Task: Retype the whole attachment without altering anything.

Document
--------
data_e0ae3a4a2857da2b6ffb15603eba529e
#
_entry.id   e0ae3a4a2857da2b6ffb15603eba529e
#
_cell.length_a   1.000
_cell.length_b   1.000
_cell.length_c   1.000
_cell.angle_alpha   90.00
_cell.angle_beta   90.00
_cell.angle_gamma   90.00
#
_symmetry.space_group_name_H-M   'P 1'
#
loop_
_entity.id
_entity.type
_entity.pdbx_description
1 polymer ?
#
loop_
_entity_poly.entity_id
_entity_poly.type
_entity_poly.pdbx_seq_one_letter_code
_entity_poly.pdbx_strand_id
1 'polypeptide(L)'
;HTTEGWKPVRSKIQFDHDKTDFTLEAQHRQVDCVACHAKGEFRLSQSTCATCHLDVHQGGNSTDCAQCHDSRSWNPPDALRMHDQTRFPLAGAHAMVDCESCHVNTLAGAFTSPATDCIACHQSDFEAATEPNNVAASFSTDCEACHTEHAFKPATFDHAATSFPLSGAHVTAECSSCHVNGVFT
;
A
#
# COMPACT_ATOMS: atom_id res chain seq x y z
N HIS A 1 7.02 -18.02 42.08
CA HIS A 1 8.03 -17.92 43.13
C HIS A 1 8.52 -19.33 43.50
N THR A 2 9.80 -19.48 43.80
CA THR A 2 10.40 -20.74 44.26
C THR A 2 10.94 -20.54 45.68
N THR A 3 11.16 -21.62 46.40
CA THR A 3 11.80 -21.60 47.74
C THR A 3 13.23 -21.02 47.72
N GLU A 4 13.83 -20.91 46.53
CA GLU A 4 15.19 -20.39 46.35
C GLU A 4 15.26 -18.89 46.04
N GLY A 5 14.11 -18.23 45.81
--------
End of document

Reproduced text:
data_e0ae3a4a2857da2b6ffb15603eba529e
#
_entry.id   e0ae3a4a2857da2b6ffb15603eba529e
#
_cell.length_a   1.000
_cell.length_b   1.000
_cell.length_c   1.000
_cell.angle_alpha   90.00
_cell.angle_beta   90.00
_cell.angle_gamma   90.00
#
_symmetry.space_group_name_H-M   'P 1'
#
loop_
_entity.id
_entity.type
_entity.pdbx_description
1 polymer ?
#
loop_
_entity_poly.entity_id
_entity_poly.type
_entity_poly.pdbx_seq_one_letter_code
_entity_poly.pdbx_strand_id
1 'polypeptide(L)'
;HTTEGWKPVRSKIQFDHDKTDFTLEAQHRQVDCVACHAKGEFRLSQSTCATCHLDVHQGGNSTDCAQCHDSRSWNPPDALRMHDQTRFPLAGAHAMVDCESCHVNTLAGAFTSPATDCIACHQSDFEAATEPNNVAASFSTDCEACHTEHAFKPATFDHAATSFPLSGAHVTAECSSCHVNGVFT
;
A
#
# COMPACT_ATOMS: atom_id res chain seq x y z
N HIS A 1 7.02 -18.02 42.08
CA HIS A 1 8.03 -17.92 43.13
C HIS A 1 8.52 -19.33 43.50
N THR A 2 9.80 -19.48 43.80
CA THR A 2 10.40 -20.74 44.26
C THR A 2 10.94 -20.54 45.68
N THR A 3 11.16 -21.62 46.40
CA THR A 3 11.80 -21.60 47.74
C THR A 3 13.23 -21.02 47.72
N GLU A 4 13.83 -20.91 46.53
CA GLU A 4 15.19 -20.39 46.35
C GLU A 4 15.26 -18.89 46.04
N GLY A 5 14.11 -18.23 45.81